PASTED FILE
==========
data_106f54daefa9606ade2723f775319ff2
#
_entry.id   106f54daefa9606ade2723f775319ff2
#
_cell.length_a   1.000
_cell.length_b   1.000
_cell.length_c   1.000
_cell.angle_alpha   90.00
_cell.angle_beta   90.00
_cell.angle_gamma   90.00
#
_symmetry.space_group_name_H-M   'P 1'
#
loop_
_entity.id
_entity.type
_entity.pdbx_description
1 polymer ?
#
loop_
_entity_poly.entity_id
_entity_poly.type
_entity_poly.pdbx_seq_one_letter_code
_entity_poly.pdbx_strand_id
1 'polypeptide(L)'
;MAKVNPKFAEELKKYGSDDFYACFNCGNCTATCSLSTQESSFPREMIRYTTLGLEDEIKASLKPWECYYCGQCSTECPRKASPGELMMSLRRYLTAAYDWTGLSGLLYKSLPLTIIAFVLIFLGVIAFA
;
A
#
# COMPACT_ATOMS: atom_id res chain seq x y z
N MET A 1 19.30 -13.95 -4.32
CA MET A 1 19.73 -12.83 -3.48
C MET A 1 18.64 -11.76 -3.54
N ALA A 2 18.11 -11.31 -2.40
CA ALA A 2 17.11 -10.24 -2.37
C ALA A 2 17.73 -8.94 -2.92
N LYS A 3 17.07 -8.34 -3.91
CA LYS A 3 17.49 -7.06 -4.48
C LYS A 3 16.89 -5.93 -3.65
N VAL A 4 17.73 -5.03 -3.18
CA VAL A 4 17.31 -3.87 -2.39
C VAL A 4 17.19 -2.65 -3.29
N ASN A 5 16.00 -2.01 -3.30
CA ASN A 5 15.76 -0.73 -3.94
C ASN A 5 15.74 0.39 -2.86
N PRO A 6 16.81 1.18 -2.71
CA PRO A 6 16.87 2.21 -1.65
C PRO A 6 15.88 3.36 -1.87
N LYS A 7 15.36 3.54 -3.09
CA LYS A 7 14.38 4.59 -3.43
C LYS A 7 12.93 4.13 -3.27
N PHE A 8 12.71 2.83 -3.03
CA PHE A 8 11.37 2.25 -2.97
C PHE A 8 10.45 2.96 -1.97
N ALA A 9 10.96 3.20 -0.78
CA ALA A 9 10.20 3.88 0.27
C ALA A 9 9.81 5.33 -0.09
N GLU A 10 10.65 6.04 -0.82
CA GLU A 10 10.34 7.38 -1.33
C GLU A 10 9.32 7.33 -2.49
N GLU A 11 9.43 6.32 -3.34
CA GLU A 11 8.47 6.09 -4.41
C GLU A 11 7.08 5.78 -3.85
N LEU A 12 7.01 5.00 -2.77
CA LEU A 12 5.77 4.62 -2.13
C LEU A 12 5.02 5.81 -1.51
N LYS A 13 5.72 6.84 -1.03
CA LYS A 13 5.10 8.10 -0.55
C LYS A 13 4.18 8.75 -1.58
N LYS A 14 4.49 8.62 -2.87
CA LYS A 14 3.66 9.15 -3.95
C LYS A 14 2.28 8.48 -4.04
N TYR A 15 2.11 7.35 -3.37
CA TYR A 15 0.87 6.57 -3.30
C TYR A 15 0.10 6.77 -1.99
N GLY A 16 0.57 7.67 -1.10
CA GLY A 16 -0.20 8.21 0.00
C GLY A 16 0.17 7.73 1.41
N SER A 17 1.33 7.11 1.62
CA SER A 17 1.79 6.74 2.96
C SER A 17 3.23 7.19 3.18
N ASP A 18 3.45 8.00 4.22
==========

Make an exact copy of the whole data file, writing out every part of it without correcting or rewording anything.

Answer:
data_106f54daefa9606ade2723f775319ff2
#
_entry.id   106f54daefa9606ade2723f775319ff2
#
_cell.length_a   1.000
_cell.length_b   1.000
_cell.length_c   1.000
_cell.angle_alpha   90.00
_cell.angle_beta   90.00
_cell.angle_gamma   90.00
#
_symmetry.space_group_name_H-M   'P 1'
#
loop_
_entity.id
_entity.type
_entity.pdbx_description
1 polymer ?
#
loop_
_entity_poly.entity_id
_entity_poly.type
_entity_poly.pdbx_seq_one_letter_code
_entity_poly.pdbx_strand_id
1 'polypeptide(L)'
;MAKVNPKFAEELKKYGSDDFYACFNCGNCTATCSLSTQESSFPREMIRYTTLGLEDEIKASLKPWECYYCGQCSTECPRKASPGELMMSLRRYLTAAYDWTGLSGLLYKSLPLTIIAFVLIFLGVIAFA
;
A
#
# COMPACT_ATOMS: atom_id res chain seq x y z
N MET A 1 19.30 -13.95 -4.32
CA MET A 1 19.73 -12.83 -3.48
C MET A 1 18.64 -11.76 -3.54
N ALA A 2 18.11 -11.31 -2.40
CA ALA A 2 17.11 -10.24 -2.37
C ALA A 2 17.73 -8.94 -2.92
N LYS A 3 17.07 -8.34 -3.91
CA LYS A 3 17.49 -7.06 -4.48
C LYS A 3 16.89 -5.93 -3.65
N VAL A 4 17.73 -5.03 -3.18
CA VAL A 4 17.31 -3.87 -2.39
C VAL A 4 17.19 -2.65 -3.29
N ASN A 5 16.00 -2.01 -3.30
CA ASN A 5 15.76 -0.73 -3.94
C ASN A 5 15.74 0.39 -2.86
N PRO A 6 16.81 1.18 -2.71
CA PRO A 6 16.87 2.21 -1.65
C PRO A 6 15.88 3.36 -1.87
N LYS A 7 15.36 3.54 -3.09
CA LYS A 7 14.38 4.59 -3.43
C LYS A 7 12.93 4.13 -3.27
N PHE A 8 12.71 2.83 -3.03
CA PHE A 8 11.37 2.25 -2.97
C PHE A 8 10.45 2.96 -1.97
N ALA A 9 10.96 3.20 -0.78
CA ALA A 9 10.20 3.88 0.27
C ALA A 9 9.81 5.33 -0.09
N GLU A 10 10.65 6.04 -0.82
CA GLU A 10 10.34 7.38 -1.33
C GLU A 10 9.32 7.33 -2.49
N GLU A 11 9.43 6.32 -3.34
CA GLU A 11 8.47 6.09 -4.41
C GLU A 11 7.08 5.78 -3.85
N LEU A 12 7.01 5.00 -2.77
CA LEU A 12 5.77 4.62 -2.13
C LEU A 12 5.02 5.81 -1.51
N LYS A 13 5.72 6.84 -1.03
CA LYS A 13 5.10 8.10 -0.55
C LYS A 13 4.18 8.75 -1.58
N LYS A 14 4.49 8.62 -2.87
CA LYS A 14 3.66 9.15 -3.95
C LYS A 14 2.28 8.48 -4.04
N TYR A 15 2.11 7.35 -3.37
CA TYR A 15 0.87 6.57 -3.30
C TYR A 15 0.10 6.77 -1.99
N GLY A 16 0.57 7.67 -1.10
CA GLY A 16 -0.20 8.21 0.00
C GLY A 16 0.17 7.73 1.41
N SER A 17 1.33 7.11 1.62
CA SER A 17 1.79 6.74 2.96
C SER A 17 3.23 7.19 3.18
N ASP A 18 3.45 8.00 4.22